Stranger Things Season 4, Part 2 Serves Up Oversized Blockbuster Cheese for the Fourth of July: Review

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    [Editor’s note: The following contains spoilers through the Season 4 finale of Stranger Things, “The Piggyback.”]

    The Pitch: This year’s super-sized season of Stranger Things felt, if anything, a confirmation of Netflix’s confidence in the series — marking it as their true blockbuster tentpole, the thing to keep people subscribing amid price hikes and a nagging sense of doubt in their catalog.

    The first seven episodes (all nearly feature-length) set up our rapidly growing set of chess pieces along four branching storylines: Eleven (Millie Bobby Brown) and her attempts to get her powers back, Joyce’s (Winona Ryder) quest to get Hopper (David Harbour) back from Russia, Mike (Finn Wolfhard) and crew fleeing from the authorities in California, and the kids of Hawkins facing down a spooky new baddie named Vecna.

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    When we left them all, the endgame was set: Eleven regained her powers, and discovered that Vecna was actually the Upside Down-ed form of One/Henry Creel (Jamie Campbell Bower), the first of Bremmer’s (Matthew Modine) psychic subjects. The kids successfully saved Max (Sadie Sink) from becoming Vecna’s latest victim, thanks to the soul-healing powers of Kate Bush.

    Joyce and Hopper reunite in Russia, thanks in no small part to Murray’s (Brett Gelman) Spies Like Us-level plan, but still need to make their way out of the country. And Mike and the Byerses (Charlie Heaton and Noah Schnapp) set off to reunite with Eleven. And they all need to figure out how to vanquish Vecna once and for all, and make sure the apocalyptic visions Vecna gifted Nancy Wheeler (Natalie Dyer) — of the Upside Down coming to Hawkins — never come to pass.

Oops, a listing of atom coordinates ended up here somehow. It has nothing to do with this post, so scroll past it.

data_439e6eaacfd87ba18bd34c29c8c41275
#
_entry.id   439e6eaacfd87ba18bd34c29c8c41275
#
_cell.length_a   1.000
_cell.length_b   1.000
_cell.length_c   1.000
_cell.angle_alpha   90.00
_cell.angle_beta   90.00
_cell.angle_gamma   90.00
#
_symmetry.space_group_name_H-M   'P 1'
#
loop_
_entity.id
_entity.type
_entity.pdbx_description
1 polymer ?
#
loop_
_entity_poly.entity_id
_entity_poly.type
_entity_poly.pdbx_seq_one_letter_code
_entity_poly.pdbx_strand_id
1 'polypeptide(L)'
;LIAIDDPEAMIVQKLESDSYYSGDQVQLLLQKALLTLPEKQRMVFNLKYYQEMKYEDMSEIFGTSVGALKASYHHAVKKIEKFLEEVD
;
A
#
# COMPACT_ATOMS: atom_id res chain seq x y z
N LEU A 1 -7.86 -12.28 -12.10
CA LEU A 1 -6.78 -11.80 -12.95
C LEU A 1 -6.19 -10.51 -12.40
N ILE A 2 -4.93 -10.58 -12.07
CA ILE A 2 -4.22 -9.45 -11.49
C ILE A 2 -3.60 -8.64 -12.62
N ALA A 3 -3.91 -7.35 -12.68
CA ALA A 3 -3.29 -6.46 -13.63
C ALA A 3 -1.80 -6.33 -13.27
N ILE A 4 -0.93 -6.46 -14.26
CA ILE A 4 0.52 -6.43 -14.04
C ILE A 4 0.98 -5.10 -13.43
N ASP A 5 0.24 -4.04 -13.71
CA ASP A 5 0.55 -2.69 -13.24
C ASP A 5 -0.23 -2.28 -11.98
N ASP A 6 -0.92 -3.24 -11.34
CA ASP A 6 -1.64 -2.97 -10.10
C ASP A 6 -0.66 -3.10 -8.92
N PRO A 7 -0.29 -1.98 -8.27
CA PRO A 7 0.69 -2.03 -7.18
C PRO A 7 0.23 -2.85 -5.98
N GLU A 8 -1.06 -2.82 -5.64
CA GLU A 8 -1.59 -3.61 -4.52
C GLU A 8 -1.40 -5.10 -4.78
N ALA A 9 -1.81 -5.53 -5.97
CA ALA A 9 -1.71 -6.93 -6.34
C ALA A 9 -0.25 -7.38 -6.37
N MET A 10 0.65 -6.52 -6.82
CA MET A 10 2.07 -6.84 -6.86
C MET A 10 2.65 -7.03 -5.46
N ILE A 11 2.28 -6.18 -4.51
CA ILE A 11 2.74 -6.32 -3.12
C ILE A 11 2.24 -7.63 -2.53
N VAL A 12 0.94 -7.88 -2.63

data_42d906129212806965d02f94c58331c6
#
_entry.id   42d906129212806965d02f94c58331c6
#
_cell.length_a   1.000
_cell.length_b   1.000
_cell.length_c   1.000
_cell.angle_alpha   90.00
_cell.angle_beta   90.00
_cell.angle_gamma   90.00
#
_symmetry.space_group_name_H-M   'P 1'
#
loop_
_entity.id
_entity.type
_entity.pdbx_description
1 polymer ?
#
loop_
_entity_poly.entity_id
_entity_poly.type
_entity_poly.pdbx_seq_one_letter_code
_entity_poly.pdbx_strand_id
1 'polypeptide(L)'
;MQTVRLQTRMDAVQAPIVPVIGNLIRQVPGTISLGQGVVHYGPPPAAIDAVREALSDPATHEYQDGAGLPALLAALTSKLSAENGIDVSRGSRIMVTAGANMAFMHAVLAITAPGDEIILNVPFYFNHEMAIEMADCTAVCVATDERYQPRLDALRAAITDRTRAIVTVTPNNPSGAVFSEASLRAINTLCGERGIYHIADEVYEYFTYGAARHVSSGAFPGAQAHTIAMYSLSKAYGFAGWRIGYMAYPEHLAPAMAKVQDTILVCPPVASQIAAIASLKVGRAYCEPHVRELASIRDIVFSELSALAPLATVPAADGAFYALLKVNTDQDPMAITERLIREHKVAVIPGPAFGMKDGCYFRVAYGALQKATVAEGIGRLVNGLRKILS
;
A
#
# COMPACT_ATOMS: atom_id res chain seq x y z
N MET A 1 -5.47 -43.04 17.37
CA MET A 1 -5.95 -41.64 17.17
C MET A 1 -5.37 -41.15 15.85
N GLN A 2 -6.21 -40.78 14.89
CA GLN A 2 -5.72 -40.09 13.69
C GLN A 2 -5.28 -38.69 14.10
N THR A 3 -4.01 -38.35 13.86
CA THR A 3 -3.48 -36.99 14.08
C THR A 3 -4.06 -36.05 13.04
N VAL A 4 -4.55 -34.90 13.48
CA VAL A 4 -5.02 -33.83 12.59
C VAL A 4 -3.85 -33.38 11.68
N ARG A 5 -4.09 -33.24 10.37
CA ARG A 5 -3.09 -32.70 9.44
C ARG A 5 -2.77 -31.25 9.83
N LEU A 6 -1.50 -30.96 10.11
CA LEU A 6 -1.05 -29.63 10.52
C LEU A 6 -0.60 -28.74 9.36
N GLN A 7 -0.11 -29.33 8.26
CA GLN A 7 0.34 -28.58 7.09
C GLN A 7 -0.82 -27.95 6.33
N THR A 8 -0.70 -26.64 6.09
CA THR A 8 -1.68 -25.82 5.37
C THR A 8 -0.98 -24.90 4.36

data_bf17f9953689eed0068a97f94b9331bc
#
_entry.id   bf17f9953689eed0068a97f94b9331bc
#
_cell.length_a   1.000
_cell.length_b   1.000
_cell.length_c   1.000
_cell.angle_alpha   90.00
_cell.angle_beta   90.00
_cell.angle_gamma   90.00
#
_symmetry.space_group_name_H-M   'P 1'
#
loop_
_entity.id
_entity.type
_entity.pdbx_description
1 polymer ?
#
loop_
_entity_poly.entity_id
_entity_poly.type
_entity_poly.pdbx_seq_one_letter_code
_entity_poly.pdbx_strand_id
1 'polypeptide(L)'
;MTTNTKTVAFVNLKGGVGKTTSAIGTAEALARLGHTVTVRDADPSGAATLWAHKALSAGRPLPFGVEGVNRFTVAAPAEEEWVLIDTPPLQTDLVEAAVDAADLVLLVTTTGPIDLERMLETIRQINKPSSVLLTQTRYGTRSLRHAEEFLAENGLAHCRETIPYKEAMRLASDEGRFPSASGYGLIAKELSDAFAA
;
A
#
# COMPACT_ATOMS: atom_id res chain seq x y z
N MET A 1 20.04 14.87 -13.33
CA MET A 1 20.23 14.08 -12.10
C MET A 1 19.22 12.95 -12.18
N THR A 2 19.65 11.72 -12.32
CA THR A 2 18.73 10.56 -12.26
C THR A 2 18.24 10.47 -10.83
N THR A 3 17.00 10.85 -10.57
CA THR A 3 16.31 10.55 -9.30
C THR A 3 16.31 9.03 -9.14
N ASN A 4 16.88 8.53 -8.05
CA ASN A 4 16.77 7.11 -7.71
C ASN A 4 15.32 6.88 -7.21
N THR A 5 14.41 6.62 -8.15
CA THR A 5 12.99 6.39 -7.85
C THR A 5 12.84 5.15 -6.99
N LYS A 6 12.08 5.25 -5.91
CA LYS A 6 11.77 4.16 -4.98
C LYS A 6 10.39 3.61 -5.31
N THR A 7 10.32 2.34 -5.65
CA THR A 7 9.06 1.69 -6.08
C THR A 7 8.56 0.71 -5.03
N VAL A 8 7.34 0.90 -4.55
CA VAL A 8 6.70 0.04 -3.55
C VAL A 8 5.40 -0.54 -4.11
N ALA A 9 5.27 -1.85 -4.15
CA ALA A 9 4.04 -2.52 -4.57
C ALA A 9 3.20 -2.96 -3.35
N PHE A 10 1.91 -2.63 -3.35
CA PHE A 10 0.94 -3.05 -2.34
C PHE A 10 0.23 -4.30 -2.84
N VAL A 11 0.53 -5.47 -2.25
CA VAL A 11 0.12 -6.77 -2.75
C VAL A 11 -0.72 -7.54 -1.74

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    So the stage is set for a rollicking blockbuster finale that Netflix sees fit to shape into two mega-sized episodes; one the length of Yellow Submarine (85 minutes), the other the length of Roman Polanski’s The Pianist (150 minutes). Of course, you need all that time, considering the Robert Altman-sized ensemble and the bevy of subplots you’ve got to resolve. And the results are largely satisfying, even as the season split makes the finale feel like all climax, no foreplay.

    Stranger Things (Netflix)

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